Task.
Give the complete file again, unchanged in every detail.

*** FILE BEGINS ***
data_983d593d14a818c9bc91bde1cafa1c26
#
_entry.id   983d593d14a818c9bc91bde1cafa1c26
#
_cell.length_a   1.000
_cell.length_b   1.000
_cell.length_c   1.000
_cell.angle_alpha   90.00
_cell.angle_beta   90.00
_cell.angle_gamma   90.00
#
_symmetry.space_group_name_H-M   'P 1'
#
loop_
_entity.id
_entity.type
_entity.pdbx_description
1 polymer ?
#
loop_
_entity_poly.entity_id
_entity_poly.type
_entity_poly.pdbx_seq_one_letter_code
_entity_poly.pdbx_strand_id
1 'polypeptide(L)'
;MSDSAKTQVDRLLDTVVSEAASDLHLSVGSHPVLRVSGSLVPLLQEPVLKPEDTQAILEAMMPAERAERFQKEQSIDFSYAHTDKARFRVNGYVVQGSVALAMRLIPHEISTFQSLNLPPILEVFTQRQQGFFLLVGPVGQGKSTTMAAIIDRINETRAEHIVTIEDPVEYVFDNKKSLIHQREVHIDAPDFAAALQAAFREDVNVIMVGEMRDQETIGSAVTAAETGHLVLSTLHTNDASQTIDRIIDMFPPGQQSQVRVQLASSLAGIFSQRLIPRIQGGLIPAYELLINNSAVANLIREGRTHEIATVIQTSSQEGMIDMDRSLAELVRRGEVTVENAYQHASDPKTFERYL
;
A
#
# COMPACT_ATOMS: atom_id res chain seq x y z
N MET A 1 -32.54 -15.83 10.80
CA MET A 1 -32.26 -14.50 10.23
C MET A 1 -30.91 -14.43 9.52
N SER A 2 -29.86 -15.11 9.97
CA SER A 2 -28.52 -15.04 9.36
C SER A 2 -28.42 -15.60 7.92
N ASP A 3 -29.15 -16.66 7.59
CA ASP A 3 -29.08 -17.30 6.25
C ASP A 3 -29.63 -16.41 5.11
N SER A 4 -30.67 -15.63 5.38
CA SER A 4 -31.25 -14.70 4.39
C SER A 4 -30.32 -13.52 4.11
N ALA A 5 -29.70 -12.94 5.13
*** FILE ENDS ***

data_983d593d14a818c9bc91bde1cafa1c26
#
_entry.id   983d593d14a818c9bc91bde1cafa1c26
#
_cell.length_a   1.000
_cell.length_b   1.000
_cell.length_c   1.000
_cell.angle_alpha   90.00
_cell.angle_beta   90.00
_cell.angle_gamma   90.00
#
_symmetry.space_group_name_H-M   'P 1'
#
loop_
_entity.id
_entity.type
_entity.pdbx_description
1 polymer ?
#
loop_
_entity_poly.entity_id
_entity_poly.type
_entity_poly.pdbx_seq_one_letter_code
_entity_poly.pdbx_strand_id
1 'polypeptide(L)'
;MSDSAKTQVDRLLDTVVSEAASDLHLSVGSHPVLRVSGSLVPLLQEPVLKPEDTQAILEAMMPAERAERFQKEQSIDFSYAHTDKARFRVNGYVVQGSVALAMRLIPHEISTFQSLNLPPILEVFTQRQQGFFLLVGPVGQGKSTTMAAIIDRINETRAEHIVTIEDPVEYVFDNKKSLIHQREVHIDAPDFAAALQAAFREDVNVIMVGEMRDQETIGSAVTAAETGHLVLSTLHTNDASQTIDRIIDMFPPGQQSQVRVQLASSLAGIFSQRLIPRIQGGLIPAYELLINNSAVANLIREGRTHEIATVIQTSSQEGMIDMDRSLAELVRRGEVTVENAYQHASDPKTFERYL
;
A
#
# COMPACT_ATOMS: atom_id res chain seq x y z
N MET A 1 -32.54 -15.83 10.80
CA MET A 1 -32.26 -14.50 10.23
C MET A 1 -30.91 -14.43 9.52
N SER A 2 -29.86 -15.11 9.97
CA SER A 2 -28.52 -15.04 9.36
C SER A 2 -28.42 -15.60 7.92
N ASP A 3 -29.15 -16.66 7.59
CA ASP A 3 -29.08 -17.30 6.25
C ASP A 3 -29.63 -16.41 5.11
N SER A 4 -30.67 -15.63 5.38
CA SER A 4 -31.25 -14.70 4.39
C SER A 4 -30.32 -13.52 4.11
N ALA A 5 -29.70 -12.94 5.13